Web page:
How to Maintain the Massachusetts “Education Miracle”

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Not by using Common Core-based standards and tests, for sure, or anything that looks like them.

The English language arts and mathematics standards dumped by the Governor Patrick-appointed Board of Elementary and Secondary Education in July 2010 are nothing like Common Core’s standards. Unlike Common Core’s standards, which are not designed to prepare American high school students for authentic college coursework, the Commonwealth’s previous standards accelerated the academic achievement of minority groups in the state and did prepare our grade 10 students for authentic college coursework.

Yet, Massachusetts parents, legislators, and teachers have been regularly told for five years that standards cleverly labeled “college and career ready” are better than those they replaced because the old ones didn’t prepare our students for authentic college coursework, just for a high school diploma.  The facts tell otherwise.

We know that achievement on the grade 10 Massachusetts Comprehensive Assessment System (MCAS) was related to authentic college readiness from a report relating our high school students’ performance on their grade 10 MCAS to the type of public college they enrolled in after graduation in 2005 and the extent of remedial coursework they needed. (See the Massachusetts School-to-College Report: High School Class of 2005, issued in February 2008.)  Almost all the students at the Advanced level and about 80% of the students at the Proficient level who had enrolled in four-year public colleges and universities in the Bay State in 2005 needed no remediation in mathematics or reading.  They were college-ready as well as high-school diploma-ready, whether or not they took a mathematics course in their senior year of high school (which the report doesn’t tell us).  That is exactly the way the system should work.

On the other hand, about half of the 2005 high school graduating students who had enrolled in a Massachusetts community college in 2005 and had earlier been placed at the Needs Improvement level on a grade 10 MCAS test needed remediation in mathematics, reading, or both.  (Again, we don’t know if they had taken a mathematics course in their senior year of high school or tried in other ways to improve their academic records in their junior and senior years of high school.)  Sounds completely rational.

Yet, the Patrick-appointed Board of Elementary and Secondary Education decided in July 2010 that students enrolling in a state college after graduation from high school should not be required to take any college course without college credit if they passed a grade 11 test deeming them “college ready.”   In other words, no placement test or enrollment in a non-credit-bearing developmental course in reading or mathematics.  For reasons best known to themselves, Board members decided that college freshman students judged as needing improvement at the end of grade 10 must be given credit for the college courses they take, whether or not they try to make themselves more academically ready for them in their last two years of high school.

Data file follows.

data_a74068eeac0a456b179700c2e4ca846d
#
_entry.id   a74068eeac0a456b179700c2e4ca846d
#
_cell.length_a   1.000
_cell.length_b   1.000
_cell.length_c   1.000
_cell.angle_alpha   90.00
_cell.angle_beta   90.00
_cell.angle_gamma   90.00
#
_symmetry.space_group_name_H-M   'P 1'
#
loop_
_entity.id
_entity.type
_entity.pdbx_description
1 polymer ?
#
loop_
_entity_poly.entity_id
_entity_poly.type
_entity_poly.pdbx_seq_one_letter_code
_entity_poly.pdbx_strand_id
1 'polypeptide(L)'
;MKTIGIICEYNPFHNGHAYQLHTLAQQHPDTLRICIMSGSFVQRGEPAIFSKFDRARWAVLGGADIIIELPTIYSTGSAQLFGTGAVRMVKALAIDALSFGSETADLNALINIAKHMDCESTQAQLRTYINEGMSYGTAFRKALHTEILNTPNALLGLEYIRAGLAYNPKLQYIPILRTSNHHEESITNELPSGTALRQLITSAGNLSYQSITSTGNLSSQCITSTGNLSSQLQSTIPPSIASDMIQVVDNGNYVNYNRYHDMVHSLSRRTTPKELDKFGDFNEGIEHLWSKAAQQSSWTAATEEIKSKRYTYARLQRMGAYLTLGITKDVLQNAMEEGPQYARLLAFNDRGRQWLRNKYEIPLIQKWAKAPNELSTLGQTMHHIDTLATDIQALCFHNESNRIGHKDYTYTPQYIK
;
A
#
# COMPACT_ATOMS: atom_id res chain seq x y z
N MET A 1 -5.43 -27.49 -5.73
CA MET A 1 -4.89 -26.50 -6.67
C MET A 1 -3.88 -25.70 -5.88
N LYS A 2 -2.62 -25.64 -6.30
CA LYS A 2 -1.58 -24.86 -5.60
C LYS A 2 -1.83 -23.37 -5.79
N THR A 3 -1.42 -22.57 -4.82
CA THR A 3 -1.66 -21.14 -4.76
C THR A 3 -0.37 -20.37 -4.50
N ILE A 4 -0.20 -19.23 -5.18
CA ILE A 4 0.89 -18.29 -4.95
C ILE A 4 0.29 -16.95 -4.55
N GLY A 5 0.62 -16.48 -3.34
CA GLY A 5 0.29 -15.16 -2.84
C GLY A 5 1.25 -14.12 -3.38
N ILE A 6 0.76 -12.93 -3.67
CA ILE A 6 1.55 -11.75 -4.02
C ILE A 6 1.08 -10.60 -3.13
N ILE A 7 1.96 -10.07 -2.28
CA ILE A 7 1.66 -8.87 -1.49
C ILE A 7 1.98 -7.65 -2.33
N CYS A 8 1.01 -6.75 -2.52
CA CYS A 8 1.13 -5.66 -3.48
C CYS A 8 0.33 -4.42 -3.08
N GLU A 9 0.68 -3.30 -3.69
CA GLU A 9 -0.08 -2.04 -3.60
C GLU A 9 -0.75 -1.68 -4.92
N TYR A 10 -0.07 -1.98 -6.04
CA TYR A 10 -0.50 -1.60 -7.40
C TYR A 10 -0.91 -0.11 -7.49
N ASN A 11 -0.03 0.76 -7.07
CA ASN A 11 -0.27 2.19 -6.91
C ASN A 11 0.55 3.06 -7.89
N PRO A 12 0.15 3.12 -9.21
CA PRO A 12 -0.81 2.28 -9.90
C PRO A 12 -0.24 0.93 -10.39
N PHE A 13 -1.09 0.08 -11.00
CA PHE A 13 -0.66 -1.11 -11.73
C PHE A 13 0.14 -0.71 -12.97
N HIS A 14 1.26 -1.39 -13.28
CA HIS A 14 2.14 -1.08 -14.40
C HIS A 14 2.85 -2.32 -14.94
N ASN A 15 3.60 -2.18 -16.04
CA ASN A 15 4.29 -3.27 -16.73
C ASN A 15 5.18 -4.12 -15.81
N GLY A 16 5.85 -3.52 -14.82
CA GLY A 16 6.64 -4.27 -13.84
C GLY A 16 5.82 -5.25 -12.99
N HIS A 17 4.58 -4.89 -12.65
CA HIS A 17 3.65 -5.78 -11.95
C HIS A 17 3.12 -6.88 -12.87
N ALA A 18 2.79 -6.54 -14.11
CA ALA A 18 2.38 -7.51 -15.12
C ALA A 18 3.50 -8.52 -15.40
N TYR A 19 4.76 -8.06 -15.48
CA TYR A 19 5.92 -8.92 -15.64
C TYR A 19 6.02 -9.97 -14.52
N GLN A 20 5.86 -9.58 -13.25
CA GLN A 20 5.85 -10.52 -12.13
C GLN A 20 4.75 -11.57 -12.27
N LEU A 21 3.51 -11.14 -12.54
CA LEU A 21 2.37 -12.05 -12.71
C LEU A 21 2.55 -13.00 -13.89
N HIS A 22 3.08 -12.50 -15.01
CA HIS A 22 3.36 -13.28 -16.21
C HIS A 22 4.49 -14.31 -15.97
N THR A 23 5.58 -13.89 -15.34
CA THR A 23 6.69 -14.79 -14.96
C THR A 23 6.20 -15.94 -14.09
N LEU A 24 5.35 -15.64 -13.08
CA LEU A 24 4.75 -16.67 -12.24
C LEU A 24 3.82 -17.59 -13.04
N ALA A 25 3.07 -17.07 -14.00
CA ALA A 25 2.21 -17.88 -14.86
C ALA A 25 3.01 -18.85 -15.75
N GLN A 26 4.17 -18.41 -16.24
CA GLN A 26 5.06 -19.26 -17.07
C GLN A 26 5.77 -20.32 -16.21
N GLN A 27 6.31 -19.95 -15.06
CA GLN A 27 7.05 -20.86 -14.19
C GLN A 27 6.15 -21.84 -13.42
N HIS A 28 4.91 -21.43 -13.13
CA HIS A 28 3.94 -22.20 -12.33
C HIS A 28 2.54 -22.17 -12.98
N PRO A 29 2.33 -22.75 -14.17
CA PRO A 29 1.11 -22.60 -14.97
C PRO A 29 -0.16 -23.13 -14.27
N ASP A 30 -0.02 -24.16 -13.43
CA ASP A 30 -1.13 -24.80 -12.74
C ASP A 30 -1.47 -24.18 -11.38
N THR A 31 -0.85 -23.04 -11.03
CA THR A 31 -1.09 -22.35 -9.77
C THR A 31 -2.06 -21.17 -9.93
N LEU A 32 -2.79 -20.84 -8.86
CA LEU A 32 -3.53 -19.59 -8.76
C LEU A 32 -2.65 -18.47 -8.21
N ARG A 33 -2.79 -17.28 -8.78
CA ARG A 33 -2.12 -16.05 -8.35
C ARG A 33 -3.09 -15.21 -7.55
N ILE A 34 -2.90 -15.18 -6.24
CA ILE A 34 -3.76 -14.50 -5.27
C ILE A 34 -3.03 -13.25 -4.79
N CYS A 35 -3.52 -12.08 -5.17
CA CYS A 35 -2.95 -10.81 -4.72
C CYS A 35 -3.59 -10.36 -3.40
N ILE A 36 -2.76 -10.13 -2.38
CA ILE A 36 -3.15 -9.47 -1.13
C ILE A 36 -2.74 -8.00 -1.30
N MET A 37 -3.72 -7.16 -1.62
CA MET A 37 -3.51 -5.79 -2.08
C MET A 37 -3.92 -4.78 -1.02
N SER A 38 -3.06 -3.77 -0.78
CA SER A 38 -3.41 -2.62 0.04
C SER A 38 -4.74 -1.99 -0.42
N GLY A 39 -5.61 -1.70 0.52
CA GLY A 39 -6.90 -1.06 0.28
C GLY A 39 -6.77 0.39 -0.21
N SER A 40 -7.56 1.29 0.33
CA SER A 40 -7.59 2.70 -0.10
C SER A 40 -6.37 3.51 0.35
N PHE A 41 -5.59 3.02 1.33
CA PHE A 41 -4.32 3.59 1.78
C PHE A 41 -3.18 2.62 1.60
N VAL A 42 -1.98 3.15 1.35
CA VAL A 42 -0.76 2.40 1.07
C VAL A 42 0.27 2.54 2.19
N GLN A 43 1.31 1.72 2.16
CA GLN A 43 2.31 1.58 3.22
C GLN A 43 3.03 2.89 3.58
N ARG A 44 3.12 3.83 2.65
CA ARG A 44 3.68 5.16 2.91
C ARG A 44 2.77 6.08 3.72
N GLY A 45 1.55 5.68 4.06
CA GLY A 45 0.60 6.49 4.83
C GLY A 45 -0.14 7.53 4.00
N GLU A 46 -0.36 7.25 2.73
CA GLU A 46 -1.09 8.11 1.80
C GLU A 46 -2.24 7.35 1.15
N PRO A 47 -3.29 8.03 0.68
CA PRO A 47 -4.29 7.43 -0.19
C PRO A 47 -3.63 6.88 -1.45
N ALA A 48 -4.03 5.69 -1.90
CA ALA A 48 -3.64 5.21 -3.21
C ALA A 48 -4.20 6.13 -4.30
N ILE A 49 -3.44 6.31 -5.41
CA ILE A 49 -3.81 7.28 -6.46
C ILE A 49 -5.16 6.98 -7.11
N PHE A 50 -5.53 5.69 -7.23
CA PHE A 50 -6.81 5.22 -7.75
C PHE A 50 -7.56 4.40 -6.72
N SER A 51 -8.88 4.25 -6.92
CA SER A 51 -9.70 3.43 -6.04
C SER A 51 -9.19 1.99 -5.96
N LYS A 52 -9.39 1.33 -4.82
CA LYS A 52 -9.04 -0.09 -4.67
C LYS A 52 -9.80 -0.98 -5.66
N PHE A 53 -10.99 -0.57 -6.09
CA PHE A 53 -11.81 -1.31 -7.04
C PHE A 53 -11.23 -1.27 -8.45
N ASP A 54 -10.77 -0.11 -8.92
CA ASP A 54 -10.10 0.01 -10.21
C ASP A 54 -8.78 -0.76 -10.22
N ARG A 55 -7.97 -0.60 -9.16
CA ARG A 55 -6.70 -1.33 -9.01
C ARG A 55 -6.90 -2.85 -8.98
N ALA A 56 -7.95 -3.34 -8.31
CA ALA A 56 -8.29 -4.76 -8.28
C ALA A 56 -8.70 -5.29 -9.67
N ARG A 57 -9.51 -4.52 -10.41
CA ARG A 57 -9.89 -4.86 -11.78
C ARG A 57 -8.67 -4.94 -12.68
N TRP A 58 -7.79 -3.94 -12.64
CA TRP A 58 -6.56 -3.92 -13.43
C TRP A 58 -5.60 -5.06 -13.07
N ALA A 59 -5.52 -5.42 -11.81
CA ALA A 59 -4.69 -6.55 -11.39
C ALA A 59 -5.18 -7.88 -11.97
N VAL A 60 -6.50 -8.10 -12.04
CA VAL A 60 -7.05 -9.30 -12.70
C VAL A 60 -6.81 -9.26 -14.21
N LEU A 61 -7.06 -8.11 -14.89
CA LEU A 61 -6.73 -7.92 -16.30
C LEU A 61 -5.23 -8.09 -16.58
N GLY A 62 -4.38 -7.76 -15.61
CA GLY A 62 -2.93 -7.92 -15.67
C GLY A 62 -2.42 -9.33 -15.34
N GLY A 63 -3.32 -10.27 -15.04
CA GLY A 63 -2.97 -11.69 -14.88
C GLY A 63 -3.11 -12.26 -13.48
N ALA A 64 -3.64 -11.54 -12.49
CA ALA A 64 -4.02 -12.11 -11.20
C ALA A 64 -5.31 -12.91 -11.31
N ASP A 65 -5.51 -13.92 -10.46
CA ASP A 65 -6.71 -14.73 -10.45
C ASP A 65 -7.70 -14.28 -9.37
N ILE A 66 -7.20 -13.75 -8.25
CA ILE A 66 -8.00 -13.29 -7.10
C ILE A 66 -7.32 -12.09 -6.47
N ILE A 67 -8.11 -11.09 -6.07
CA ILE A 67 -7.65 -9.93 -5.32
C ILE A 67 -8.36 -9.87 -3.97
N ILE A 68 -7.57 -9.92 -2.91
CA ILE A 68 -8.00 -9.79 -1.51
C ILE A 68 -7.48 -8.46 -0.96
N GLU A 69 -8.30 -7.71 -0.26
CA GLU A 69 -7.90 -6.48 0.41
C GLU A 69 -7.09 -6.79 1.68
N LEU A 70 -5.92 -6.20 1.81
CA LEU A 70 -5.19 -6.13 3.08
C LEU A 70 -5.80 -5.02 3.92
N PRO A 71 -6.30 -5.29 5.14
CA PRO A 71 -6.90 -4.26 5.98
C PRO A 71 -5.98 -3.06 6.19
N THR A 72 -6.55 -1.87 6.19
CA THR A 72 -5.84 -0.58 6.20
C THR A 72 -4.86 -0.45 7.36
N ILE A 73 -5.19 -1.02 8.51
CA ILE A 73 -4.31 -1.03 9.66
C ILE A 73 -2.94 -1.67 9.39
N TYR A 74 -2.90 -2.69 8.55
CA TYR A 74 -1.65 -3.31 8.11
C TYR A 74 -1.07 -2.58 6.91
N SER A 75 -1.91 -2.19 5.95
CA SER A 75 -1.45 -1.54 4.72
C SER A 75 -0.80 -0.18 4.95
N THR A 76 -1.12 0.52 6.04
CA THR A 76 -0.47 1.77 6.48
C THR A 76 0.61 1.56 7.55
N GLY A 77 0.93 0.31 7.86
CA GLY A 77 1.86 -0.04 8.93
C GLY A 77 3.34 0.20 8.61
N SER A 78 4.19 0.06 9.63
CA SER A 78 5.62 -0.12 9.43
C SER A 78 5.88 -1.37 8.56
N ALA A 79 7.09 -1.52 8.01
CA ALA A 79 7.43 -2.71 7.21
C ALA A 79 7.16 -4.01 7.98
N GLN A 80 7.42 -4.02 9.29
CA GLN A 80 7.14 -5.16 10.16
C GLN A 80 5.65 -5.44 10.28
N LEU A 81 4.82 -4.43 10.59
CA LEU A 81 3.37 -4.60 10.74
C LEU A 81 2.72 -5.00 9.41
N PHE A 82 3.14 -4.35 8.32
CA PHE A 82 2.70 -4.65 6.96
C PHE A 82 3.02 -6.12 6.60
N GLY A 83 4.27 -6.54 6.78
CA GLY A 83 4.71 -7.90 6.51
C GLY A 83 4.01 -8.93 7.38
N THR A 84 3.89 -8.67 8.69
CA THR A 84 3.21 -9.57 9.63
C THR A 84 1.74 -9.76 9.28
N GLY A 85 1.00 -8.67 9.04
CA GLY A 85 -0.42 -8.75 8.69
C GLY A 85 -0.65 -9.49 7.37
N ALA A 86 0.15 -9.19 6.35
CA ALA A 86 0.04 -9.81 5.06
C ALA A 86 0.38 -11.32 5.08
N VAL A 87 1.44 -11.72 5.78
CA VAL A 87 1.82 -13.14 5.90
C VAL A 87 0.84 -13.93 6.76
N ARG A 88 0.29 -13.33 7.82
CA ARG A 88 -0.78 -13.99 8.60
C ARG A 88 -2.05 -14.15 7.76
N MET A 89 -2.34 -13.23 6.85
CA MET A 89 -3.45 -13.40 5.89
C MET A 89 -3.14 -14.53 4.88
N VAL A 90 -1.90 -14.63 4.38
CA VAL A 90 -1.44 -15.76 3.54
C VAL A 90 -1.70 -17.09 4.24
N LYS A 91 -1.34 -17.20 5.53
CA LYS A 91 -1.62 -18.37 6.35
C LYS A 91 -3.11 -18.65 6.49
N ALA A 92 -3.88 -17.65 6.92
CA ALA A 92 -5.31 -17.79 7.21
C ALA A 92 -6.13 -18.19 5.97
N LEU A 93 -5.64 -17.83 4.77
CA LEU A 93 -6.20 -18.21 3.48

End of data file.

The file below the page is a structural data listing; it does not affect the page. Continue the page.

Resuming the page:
Clearly, their actual “college-readiness” from 2015 on depends on the academic quality and rigor of this grade 11 “college readiness” test, about to be given in Massachusetts high schools for the first time in 2015.  Yet, we know from many mathematicians (e.g., R. James Milgram of Stanford, Marina Ratner of Berkeley, Jason Zimba of Bennington) that Common Core’s mathematics standards do not prepare students for STEM careers—the jobs of the 21stcentury.  And it is obvious to anyone who compares the reading passages used over the years on the grade 10 MCAS in English language arts with the sample reading passages for the grade 11 Common Core-based reading test that the overall reading level of the passages on the latter test is not higher than the overall reading level of the passages on the grade 10 MCAS test.   In other words, the 2015 Common Core-based test won’t tell us whether students who would have been judged as “needing improvement” under MCAS are really ready for college.

So who are the chief victims of this gross public deception?  Minority students, especially African-American students. They are the students for whom Common Core’s standards and tests were created in order to label them college-ready when they weren’t. In the 2005 report, they were featured as having lower “persistence” rates than most other demographic groups, as having a lower Grade Point Average (GPA) than Asian/Pacific Islanders (2.5 to 2.8), and as earning a lower number of credits on average during their first year of college than Asian/Pacific Islanders (22.7 to 27.1).  Yet, the report notes that more than 80% of all students in the 2005 school-to-college cohort remained enrolled for a second year of college in 2006.

But we find no commendations for their persistence and their college-going rates in the report. Readers are left to infer that the only solution to the “gaps” in demographic performance between African-American students and Asian/Pacific Islanders is to reduce the academic demands of the high school curriculum for all students and to give all students in grade 11 an easier test (or at least a test that is no harder) than the MCAS tests given in grade 10.

Nothing could be further from the truth.  With at best half of the districts (and even a lower percentage of the schools) so far adopting the PARCC tests, there still is time to reject this recurrence of the “soft bigotry of low expectations.”  It’s time to restore the standards that actually helped make all Massachusetts students better prepared for high school and for college.

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